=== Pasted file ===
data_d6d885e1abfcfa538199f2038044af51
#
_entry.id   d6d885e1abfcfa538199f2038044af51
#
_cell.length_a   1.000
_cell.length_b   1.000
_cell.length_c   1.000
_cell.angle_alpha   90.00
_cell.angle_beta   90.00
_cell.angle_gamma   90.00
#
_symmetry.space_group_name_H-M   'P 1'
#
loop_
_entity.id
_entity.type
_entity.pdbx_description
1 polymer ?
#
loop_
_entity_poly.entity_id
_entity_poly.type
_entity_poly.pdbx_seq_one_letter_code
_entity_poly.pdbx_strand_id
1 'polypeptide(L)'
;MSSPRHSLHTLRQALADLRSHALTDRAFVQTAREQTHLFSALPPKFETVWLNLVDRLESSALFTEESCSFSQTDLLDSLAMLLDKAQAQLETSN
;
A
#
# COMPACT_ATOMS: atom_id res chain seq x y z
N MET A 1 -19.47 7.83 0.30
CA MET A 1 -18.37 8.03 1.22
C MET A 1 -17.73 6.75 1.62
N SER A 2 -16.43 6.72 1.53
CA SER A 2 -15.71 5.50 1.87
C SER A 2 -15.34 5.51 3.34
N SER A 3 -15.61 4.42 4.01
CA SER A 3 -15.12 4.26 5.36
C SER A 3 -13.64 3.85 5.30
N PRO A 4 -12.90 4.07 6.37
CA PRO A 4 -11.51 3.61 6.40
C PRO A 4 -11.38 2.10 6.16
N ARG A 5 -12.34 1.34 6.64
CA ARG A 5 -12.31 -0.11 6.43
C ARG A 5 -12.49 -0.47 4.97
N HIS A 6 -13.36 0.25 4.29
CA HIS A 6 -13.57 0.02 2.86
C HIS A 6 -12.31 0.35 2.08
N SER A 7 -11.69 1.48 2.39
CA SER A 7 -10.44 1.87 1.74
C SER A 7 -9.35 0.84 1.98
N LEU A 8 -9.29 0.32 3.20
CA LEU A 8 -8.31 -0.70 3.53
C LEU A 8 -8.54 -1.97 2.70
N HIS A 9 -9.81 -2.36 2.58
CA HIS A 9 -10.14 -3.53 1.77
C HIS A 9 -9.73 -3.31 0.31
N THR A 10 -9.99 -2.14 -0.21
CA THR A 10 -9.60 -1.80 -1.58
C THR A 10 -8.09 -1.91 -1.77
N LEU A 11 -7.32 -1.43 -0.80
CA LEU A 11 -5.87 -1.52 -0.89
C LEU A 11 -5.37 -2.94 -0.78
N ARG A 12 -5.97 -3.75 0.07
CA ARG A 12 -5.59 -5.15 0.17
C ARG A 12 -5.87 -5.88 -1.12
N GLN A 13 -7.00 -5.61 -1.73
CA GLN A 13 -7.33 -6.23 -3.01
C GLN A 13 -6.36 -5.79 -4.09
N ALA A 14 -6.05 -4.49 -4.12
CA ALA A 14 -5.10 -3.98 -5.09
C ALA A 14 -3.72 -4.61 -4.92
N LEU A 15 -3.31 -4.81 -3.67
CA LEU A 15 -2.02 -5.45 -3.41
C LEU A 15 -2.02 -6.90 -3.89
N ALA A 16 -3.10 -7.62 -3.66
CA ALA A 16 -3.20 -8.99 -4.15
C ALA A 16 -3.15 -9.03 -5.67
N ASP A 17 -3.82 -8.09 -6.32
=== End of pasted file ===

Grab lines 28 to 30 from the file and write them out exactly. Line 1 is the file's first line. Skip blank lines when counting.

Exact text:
A
#
# COMPACT_ATOMS: atom_id res chain seq x y z